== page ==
Putting user needs at the centre of Health & Wellbeing innovation
We are often asked by our clients to help them innovate and evaluate the viability of new propositions from the perspective of the people who will be using them. We thought we'd lift the lid on the approach we take…
The global IoT healthcare tech market is growing rapidly and already offers lots of potential in devices and services. Supporting customers in their health and wellbeing also hits on many of the five big insurance trends for 2018 - for more on this see my recent article how health tech is revolutionising the insurance industry.
We identified a potential for innovation in terms of a personal health and wellbeing eco-system, consisting of a home hub and wearable technology, a ‘HealthHub’ concept. Our recent project with a global health insurer tackled the key question ‘is there value in creating a ‘Health Hub’ proposition and will it support customer’s health and wellbeing?’.
Our innovation approach
Our lean user-centric innovation process is all about making sure that you're designing the right thing in the first place and then going about making it in the right way.
Often the reason why products and services fail is because effort is not spent understanding the underlying problem and needs they address - and therefore things are created that don’t solve any real life problems for users.
Our process involves developing a series of hypotheses from discovery research, developing and testing Alpha prototype(s) to identify optimal product viability, which will then inform the MVP and create a business case.
If successful, we then move on to the next phases - Beta is an iterated, more sophisticated albeit extremely focused, working version of the product that is tested with a larger invited audience. We get to Live by iterating it again and making it available to all.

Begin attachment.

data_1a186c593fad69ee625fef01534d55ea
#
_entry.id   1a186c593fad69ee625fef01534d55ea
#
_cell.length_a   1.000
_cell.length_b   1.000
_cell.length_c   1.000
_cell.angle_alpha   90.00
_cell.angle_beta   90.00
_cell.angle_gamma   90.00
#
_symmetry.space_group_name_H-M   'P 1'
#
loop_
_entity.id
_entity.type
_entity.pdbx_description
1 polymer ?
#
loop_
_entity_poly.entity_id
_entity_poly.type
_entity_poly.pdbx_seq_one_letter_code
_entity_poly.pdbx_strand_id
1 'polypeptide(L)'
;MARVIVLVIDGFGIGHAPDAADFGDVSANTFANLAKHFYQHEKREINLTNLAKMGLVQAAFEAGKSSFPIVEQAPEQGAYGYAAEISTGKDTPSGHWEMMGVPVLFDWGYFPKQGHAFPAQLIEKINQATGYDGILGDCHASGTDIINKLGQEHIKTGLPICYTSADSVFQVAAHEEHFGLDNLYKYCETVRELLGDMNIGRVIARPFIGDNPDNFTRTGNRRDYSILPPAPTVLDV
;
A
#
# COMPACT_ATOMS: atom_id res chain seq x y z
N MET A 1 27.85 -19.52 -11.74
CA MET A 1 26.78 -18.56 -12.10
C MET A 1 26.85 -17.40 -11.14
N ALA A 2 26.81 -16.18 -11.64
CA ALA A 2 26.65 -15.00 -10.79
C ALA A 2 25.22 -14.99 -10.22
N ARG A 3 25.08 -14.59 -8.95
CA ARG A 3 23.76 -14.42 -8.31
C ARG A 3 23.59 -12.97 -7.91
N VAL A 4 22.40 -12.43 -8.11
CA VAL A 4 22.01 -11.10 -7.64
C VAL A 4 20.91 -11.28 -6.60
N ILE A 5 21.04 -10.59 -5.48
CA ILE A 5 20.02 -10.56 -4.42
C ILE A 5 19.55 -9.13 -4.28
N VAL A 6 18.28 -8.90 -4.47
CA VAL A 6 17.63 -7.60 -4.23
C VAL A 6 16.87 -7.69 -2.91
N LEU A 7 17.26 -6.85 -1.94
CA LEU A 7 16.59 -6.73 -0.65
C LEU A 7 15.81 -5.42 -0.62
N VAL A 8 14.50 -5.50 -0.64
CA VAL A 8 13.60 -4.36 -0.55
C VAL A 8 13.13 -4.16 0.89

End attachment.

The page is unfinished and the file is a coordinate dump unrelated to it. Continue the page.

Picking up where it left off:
Critically, by approaching service and product innovation in this way, our clients are able to reduce the risk of investing in solutions which do not meet customer needs and therefore limit commercial return.
Drawing hypothesis from experience mapping
We arrived at the HealthHub concept by combining our deep understanding of the insurance market with our knowledge of the customer experience and their needs throughout the customer lifecycle.
We drew insight from the Customer Experience Map we created, which pointed towards areas where customers and the business may find value. To determine the value of this concept we focused on the alpha phase, here is an example of the approach we took.
We identified hypothesis around building closer relationships with customers, as a ‘health partner’, whilst addressing known customer experience pain points and reducing costs.
- Create through-life value for ‘healthy’ customers (those who make infrequent contact and claims), by actively supporting their health and wellbeing, and so help to improve retention.
- Support customers who have a medical condition to manage their condition and therefore reduce the insurance risk and premiums.
- Make policy management tasks easier and quicker to self serve, increasing customers satisfaction and reducing customer service costs.
Building the prototype
We prototyped a home-hub eco-system using the Amazon Echo Show with wearables collecting biometrics (Fitbit and blood pressure cuff).